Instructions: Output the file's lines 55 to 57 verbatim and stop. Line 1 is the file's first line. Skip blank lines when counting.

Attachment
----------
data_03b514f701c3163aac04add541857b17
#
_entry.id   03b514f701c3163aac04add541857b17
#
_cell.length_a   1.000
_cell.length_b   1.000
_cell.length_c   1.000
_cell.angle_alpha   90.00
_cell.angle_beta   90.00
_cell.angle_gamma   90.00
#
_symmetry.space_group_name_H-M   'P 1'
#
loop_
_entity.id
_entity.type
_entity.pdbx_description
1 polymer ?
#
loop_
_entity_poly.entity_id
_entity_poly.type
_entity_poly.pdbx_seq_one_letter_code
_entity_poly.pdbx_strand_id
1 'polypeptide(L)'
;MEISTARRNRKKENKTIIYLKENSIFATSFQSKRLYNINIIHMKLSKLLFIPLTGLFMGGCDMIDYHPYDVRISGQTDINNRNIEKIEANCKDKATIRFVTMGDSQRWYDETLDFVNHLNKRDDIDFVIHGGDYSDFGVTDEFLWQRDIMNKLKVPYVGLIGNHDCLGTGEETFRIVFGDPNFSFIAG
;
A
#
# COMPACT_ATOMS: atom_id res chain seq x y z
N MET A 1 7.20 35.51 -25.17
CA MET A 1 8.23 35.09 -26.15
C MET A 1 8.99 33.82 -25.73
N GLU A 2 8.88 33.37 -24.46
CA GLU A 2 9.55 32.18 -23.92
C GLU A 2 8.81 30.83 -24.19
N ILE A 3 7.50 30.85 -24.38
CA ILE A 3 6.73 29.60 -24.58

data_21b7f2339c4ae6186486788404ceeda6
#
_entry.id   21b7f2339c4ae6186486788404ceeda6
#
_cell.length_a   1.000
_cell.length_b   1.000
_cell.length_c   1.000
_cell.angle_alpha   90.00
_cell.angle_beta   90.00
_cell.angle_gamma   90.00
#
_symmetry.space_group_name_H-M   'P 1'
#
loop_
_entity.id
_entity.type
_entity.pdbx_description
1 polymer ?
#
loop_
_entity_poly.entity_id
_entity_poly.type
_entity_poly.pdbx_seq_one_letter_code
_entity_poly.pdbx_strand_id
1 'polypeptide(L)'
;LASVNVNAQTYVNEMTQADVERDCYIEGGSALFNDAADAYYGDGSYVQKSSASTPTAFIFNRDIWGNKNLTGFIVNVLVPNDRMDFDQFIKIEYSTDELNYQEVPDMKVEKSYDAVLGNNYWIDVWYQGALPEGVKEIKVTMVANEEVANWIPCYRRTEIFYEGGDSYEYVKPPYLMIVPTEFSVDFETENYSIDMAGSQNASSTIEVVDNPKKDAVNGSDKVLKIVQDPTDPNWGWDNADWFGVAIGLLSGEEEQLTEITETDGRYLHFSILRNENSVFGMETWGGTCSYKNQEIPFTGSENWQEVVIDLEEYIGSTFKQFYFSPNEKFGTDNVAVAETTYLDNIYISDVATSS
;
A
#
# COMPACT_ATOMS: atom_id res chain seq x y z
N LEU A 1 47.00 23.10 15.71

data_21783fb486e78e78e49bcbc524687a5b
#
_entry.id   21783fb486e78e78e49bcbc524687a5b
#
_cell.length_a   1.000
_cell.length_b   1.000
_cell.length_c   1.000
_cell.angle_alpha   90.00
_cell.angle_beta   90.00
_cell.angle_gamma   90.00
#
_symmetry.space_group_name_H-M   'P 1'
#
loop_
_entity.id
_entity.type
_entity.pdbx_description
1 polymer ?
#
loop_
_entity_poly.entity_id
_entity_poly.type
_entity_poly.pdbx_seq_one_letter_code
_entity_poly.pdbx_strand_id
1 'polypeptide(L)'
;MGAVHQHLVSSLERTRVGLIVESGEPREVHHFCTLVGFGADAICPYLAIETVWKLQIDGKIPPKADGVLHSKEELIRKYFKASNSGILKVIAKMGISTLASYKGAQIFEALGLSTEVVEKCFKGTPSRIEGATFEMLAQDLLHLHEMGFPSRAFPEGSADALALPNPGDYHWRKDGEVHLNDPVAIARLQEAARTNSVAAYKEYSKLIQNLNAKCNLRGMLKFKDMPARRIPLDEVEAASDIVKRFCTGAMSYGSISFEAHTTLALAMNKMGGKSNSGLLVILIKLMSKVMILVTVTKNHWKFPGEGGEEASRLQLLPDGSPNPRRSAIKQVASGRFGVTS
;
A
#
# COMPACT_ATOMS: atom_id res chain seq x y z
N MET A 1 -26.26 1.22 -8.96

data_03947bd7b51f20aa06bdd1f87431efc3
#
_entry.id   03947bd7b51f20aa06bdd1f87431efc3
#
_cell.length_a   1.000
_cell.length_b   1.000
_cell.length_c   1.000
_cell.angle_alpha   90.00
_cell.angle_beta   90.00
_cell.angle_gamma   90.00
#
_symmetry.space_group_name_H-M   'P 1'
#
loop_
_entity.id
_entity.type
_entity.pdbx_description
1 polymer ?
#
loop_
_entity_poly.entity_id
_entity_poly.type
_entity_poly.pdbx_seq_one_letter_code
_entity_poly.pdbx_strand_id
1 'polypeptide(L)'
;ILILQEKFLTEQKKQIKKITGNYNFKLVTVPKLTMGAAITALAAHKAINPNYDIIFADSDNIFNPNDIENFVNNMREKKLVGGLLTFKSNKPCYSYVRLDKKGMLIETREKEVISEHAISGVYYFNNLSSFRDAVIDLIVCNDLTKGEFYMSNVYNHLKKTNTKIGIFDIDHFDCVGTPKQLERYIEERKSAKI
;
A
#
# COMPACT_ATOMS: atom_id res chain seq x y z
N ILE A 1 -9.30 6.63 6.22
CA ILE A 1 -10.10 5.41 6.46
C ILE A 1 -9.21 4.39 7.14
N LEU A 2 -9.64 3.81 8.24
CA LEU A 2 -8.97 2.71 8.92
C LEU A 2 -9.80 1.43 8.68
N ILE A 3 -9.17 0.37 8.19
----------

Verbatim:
_entity.pdbx_description
1 polymer ?
#